Of course, eliminating risk eliminates the possibility of increasing returns. Market risk is the engine that generates returns above the zero-risk level. If you want higher returns than Treasury Bills or certificates of deposits (CDs), you simply have to accept the risk. (For further reading on Treasury Bills and certificates of deposits, see How To Compare Yields On Different Bonds and Are CDs Good Protection For The Bear Market?)

Market risk appeared with a vengeance during late 2007, all of 2008 and part of 2009. While this was the single worst market decline since the Depression, the fact that risk manifested itself does not negate the benefits of MPT. Investors that utilize MPT can expect to substantially lower risk over the market cycle, leading to higher terminal values or a higher probability of success whatever their objectives. (To learn more about the Depression, see What Caused The Great Depression?)

The corollary to the MPT is the dead claim is that correlations are moving together. Of course, correlations are variable just as expected return and risk vary over time. There was never an assumption that correlations were fixed. We expect them to increase and decrease over time in a random pattern. There is little data to support the idea that markets are systematically and irrevocably moving towards a complete linkage. As long as there is any correlation less than perfect, investors will receive a diversification benefit.

No one disputes that during times of financial panic, correlations will increase. During 2007-2008's market unpleasantness, there was almost no place to hide in the world's equity markets. However, after the panic abated, markets began to diverge again.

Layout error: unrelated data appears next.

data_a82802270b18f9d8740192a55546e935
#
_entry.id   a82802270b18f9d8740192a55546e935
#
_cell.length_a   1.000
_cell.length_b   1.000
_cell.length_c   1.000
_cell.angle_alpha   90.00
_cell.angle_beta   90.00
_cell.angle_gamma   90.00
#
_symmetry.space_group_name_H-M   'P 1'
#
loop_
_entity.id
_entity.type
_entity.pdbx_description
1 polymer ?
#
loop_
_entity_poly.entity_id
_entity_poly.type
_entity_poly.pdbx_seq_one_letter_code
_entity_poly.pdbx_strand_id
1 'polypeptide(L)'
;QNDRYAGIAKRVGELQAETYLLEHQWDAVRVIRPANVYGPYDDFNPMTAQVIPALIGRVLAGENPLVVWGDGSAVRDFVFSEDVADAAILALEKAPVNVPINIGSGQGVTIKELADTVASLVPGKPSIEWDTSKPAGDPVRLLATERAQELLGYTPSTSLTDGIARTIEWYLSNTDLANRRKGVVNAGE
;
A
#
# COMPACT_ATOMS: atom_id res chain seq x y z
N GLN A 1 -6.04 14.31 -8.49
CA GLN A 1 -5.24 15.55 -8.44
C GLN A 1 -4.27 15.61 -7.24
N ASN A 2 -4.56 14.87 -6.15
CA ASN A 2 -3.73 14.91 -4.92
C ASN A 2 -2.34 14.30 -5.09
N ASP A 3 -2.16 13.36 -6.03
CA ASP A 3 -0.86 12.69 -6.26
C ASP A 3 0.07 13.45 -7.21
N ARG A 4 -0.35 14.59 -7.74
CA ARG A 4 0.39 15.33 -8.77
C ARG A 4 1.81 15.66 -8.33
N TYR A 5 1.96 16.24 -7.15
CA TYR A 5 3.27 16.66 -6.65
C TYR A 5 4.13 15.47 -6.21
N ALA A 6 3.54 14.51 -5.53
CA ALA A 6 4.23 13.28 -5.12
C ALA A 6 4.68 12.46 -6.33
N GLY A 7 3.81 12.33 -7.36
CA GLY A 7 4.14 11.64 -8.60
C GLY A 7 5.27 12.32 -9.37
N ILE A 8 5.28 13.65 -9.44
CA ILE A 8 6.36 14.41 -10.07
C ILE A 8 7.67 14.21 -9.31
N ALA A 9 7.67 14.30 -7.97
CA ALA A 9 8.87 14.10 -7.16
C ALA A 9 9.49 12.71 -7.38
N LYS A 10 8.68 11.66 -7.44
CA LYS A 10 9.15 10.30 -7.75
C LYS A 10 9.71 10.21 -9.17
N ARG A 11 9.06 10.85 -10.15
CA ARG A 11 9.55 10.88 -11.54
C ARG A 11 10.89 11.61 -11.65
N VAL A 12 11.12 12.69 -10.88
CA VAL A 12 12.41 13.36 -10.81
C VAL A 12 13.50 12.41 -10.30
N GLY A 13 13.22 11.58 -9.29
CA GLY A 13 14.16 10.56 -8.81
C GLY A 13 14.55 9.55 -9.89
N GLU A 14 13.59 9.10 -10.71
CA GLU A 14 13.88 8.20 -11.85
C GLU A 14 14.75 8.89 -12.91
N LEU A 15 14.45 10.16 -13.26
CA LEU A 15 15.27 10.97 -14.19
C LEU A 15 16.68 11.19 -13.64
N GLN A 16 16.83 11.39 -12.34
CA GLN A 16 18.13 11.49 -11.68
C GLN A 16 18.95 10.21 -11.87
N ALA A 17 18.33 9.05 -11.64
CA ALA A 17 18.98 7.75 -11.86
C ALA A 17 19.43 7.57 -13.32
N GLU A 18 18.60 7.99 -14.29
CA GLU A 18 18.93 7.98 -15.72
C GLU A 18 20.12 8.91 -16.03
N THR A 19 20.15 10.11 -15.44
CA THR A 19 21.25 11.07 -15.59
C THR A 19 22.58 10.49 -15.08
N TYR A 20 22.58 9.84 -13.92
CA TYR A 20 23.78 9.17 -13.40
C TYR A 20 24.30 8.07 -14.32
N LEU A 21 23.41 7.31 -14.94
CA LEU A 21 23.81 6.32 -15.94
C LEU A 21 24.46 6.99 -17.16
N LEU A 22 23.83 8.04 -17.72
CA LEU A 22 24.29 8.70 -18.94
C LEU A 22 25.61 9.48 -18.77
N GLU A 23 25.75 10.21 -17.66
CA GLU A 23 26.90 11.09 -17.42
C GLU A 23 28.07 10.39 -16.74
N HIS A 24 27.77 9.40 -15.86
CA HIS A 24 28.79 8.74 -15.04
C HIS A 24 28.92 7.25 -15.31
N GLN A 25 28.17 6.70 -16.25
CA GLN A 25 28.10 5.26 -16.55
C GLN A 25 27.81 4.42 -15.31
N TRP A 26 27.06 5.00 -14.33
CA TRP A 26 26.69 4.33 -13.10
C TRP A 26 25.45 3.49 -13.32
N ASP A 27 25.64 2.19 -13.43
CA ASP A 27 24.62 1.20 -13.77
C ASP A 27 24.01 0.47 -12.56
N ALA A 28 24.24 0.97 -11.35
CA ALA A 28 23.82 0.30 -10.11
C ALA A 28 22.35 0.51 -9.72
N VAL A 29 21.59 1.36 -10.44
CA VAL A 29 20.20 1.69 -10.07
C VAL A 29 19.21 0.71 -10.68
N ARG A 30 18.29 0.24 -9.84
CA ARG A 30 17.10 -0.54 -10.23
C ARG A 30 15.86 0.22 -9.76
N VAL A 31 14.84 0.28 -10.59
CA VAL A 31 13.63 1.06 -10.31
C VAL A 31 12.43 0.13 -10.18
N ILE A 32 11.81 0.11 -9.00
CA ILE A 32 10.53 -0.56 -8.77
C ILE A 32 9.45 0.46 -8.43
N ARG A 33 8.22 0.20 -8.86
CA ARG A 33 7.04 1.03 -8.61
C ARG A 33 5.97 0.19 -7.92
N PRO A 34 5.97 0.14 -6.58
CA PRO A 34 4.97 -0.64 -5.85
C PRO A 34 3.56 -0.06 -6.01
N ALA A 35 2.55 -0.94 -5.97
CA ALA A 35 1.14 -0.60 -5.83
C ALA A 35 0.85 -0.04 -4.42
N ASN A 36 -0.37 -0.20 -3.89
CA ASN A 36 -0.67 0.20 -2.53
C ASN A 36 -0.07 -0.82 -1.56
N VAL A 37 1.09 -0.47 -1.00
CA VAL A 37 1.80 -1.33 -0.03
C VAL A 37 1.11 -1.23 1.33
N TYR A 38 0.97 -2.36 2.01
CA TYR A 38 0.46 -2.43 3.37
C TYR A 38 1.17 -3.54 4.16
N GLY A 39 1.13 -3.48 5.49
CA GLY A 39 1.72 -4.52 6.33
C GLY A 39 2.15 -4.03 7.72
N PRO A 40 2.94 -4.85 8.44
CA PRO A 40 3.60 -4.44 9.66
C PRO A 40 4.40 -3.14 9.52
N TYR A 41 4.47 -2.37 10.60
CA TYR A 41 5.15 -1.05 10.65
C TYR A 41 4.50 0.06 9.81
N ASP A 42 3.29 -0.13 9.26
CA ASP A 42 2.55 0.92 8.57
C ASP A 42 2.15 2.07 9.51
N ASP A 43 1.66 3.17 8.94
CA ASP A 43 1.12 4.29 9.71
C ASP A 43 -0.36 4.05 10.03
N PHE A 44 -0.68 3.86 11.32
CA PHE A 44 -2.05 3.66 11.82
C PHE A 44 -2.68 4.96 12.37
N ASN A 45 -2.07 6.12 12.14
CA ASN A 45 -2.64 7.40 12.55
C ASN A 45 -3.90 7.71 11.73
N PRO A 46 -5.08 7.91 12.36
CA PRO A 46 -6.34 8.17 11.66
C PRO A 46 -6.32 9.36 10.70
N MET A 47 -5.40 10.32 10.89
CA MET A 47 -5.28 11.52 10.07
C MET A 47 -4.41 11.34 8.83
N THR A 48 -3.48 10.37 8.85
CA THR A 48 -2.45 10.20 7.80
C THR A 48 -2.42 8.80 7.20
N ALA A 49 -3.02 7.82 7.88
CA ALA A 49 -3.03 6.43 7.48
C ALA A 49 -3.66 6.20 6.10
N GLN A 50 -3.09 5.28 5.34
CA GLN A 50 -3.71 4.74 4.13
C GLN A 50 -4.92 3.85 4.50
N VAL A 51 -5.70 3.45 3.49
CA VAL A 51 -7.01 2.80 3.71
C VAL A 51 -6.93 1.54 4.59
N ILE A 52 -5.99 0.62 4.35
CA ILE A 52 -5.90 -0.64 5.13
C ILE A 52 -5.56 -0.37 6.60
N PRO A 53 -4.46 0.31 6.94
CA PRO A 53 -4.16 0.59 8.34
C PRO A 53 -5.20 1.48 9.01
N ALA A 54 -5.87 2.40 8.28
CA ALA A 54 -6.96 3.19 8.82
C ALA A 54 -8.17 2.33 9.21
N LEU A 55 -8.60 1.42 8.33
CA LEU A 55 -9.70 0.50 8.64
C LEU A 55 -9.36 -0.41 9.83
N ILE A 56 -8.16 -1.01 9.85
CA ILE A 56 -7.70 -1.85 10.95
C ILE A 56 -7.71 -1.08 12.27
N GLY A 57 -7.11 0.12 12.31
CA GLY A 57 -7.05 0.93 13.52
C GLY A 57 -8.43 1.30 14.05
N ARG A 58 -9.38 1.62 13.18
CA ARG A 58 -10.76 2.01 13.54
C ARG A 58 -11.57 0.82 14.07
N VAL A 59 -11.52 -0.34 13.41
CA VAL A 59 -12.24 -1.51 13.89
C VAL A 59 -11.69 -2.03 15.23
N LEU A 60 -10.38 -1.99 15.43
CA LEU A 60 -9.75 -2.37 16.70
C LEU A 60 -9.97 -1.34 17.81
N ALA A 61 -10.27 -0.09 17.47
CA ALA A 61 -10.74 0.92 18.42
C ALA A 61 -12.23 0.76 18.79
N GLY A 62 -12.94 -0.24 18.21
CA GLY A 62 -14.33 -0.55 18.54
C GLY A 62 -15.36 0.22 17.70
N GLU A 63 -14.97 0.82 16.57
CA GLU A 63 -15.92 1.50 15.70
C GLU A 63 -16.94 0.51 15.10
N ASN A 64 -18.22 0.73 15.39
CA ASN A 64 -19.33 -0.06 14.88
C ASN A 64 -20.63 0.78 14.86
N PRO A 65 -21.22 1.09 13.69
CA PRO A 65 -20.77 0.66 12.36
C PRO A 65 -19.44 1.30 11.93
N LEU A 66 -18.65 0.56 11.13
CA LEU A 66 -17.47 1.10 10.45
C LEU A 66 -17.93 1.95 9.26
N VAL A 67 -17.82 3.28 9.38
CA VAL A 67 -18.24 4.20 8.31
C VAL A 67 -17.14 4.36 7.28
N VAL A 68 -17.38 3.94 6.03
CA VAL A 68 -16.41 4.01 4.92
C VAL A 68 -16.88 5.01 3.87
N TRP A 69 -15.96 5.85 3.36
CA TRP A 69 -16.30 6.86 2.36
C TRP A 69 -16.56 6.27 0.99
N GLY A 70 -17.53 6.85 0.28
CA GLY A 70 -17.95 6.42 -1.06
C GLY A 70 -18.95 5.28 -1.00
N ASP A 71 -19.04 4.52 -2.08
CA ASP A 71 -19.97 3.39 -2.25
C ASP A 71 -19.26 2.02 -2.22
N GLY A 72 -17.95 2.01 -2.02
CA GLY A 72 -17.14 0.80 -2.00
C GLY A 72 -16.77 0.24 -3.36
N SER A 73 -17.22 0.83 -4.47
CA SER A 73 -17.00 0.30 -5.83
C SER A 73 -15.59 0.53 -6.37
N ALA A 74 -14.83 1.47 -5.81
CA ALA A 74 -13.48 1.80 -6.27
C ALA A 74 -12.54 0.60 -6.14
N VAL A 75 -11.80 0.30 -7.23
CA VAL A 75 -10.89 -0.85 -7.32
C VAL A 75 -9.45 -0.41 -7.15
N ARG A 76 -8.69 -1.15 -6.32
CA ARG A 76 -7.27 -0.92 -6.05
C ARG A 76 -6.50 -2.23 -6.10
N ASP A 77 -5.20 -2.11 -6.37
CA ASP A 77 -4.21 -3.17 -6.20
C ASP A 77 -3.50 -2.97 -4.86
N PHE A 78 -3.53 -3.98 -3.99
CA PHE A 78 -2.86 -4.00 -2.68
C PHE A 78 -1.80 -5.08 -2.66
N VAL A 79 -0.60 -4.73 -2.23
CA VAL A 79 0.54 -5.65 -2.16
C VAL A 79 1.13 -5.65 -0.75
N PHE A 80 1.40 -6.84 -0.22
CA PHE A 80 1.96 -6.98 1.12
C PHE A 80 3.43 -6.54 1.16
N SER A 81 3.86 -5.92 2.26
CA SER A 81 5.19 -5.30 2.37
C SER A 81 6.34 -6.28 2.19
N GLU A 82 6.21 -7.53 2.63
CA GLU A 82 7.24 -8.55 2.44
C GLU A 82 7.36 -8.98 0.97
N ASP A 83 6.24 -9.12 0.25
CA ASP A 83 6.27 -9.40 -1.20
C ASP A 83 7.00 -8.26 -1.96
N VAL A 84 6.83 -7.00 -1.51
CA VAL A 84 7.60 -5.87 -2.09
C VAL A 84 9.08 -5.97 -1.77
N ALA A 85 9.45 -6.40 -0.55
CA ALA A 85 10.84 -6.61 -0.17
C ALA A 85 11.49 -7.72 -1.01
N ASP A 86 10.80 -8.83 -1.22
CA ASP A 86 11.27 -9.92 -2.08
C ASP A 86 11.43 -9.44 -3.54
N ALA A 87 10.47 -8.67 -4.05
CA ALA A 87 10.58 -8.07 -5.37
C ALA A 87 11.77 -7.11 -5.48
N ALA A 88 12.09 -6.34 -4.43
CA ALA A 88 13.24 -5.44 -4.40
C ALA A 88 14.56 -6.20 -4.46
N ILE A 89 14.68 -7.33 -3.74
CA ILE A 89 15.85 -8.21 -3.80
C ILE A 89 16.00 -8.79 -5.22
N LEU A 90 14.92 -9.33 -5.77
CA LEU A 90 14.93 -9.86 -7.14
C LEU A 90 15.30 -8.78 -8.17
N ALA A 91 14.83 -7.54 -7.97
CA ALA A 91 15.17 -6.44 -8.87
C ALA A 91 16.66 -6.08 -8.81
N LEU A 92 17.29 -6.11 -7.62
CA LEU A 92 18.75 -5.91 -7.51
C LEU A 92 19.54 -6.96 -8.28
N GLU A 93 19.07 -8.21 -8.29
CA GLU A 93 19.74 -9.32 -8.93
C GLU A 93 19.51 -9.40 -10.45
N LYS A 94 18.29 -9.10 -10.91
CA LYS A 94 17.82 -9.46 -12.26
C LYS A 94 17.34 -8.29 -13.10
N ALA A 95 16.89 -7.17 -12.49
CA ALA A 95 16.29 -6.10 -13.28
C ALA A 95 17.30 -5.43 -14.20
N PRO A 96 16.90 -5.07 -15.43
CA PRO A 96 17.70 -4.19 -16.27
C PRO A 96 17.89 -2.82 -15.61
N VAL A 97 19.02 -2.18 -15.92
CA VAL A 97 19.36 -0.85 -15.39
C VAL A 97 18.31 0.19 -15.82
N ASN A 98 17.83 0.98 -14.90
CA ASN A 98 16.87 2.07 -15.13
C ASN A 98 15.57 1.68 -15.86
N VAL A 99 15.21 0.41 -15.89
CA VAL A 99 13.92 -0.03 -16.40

Diversification Is Dead
We will happily stipulate that during 2007 to 2009, diversification did little to improve results in the short term. However, longer term results show a distinct benefit. Global diversification eliminates the possibility of having all your funds in the worst performing asset class. For the decade, you would have had to look pretty far to find an asset class worse than the S&P 500 (domestic large companies). Every other asset class had positive returns and a diversified portfolio held up surprisingly well. (For a quick beginner's guide to diversification, read Introduction To Investment Diversification.)

Buy and Hold is Dead
This is the steady refrain of the active manager whether he advocates individual security selection or market timing. I agree that buy and hold is the absolute worst way to manage a portfolio … unless you consider all the rest. The evidence that active management will systematically increase costs, risks and tax exposures and reduce returns is clear beyond a reasonable doubt. Nevertheless, active managers will continue to peddle their snake oil as long as investors will buy. (Weigh the pros and cons of buy and hold, read Buy-And-Hold Investing Vs. Market Timing.)

Someone always wins the lottery, and there is always someone that predicts a market event. They get lots of attention from the media after the fact. But, winning the lottery or being right once is not a sign of genius. And media attention certainly attracts lots of new assets to the lucky few that got it right.

You can follow the snake oil salesman if you wish. After all, just because it's never worked before doesn't mean it can't ever work. Or, you can follow the research. It's always worked before and offers you the best chance of a successful investment experience.